Next season the Rep will produce The 25th Annual Putnam County Spelling Bee which was nominated for Best Musical in 2005.  Other Best Musical nominees produced by the Rep include: The Best Little Whorehouse in Texas; Blues in the Night; Chicago; Dreamgirls; Five Guys Named Moe; The Full Monty; Gypsy; Into The Woods; Joseph and the Amazing Technicolor Dreamcoat; Mary Poppins;  Next to Normal; Oh What A Lovely War; Once On This Island; Peter Pan; Pump Boys and Dinettes; Quilters; Side by Side by Sondheim; Smokey Joe’s Café; Stop the World, I Want To Get Off; Sweet Charity; West Side Story; and The Who’s Tommy.

Tony Awards Week – Trouble with a capital T and that rhymes with…. HAIR?

Ad for the original production of HAIR in Little Rock. Note the ticket prices. And that they could be purchased at Moses Music Shops.

Ad for the original production of HAIR in Little Rock. Note the ticket prices. And that they could be purchased at Moses Music Shops.

The Tony winning musical The Music Man may have featured a song about “Trouble in River City” but the Tony nominated musical Hair brought trouble to this “river city” in 1971 and 1972.

In February 1971, a young Little Rock attorney named Phil Kaplan petitioned the Little Rock Board of Censors to see if it would allow a production of Hair to play in the city. He was asking on behalf of a client who was interested in bringing a national tour to Arkansas’ capital city. The show, which had opened on Broadway to great acclaim in April 1968 after an Off Broadway run in 1967, was known for containing a nude scene as well for a script which was fairly liberally sprinkled with four-letter words. The Censors stated they could not offer an opinion without having seen a production.

By July 1971, Kaplan and his client (who by then had been identified as local promoter Jim Porter and his company Southwest Productions) were seeking permission for a January 1972 booking of Hair from the City’s Auditorium Commission which was charged with overseeing operations at Robinson Auditorium. At its July meeting, the Commissioners voted against allowing Hair because of its “brief nude scene” and “bawdy language.”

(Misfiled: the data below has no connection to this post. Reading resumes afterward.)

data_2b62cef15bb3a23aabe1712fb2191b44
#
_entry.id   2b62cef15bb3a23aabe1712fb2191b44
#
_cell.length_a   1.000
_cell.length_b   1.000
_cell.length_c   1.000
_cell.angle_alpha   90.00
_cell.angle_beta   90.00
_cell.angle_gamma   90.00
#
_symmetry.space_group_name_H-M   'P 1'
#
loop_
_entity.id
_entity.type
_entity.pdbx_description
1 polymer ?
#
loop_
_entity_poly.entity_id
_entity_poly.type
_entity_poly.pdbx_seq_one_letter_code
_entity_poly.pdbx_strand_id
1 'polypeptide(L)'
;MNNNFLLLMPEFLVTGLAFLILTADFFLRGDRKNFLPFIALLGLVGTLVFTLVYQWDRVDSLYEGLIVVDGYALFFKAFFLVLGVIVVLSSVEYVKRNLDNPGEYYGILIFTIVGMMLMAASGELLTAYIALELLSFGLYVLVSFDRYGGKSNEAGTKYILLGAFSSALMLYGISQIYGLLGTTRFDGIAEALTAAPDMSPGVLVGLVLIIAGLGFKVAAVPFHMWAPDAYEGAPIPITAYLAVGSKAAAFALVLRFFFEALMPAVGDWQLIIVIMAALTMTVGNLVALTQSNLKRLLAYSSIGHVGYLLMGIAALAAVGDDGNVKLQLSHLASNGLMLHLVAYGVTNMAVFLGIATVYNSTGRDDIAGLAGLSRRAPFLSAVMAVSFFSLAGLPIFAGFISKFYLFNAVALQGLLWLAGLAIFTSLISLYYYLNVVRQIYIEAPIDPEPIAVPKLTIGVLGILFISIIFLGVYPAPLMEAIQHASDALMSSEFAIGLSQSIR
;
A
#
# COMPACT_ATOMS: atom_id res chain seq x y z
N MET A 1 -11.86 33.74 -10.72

Kaplan decried the decision. He stated that the body couldn’t “sit in censorship of legitimate theatrical productions.” He noted courts had held that Hair could be produced and that the Auditorium Commission, as an agent for the State, “clearly can’t exercise prior censorship.” He proffered that if the production was obscene it would be a matter for law enforcement not the Auditorium Commission.

The Commission countered that they had an opinion from City Attorney Joseph Kemp stating they had the authority. One of the Commissioners, Mrs. Grady Miller (sister-in-law of the building’s namesake the late Senator Robinson who had served on the Commission since 1939), expressed her concern that allowing Hair would open the door to other productions such as Oh! Calcutta!

On July 26, 1971, Southwest Productions filed suit against the Auditorium Commission. Four days later there was a hearing before Judge G. Thomas Eisele. At that hearing, Auditorium Commission member Lee Rogers read aloud excerpts from the script he found objectionable. Under questioning from Kaplan, a recent touring production of Neil Simon’s Tony winning play Plaza Suite was discussed. That play has adultery as a central theme of one of its acts. Rogers admitted he found the play funny, and that since the adultery did not take place on stage, he did not object to it.

Judge Eisele offered a ruling on August 11 which compelled the Auditorium Commission to allow Hair to be performed. Prior to the ruling, some of the Auditorium Commissioners had publicly stated that if they had to allow Hair they would close it after the first performance on the grounds of obscenity. To combat this, Judge Eisele stated that the Commission had to allow Hair to perform the entire six day engagement it sought.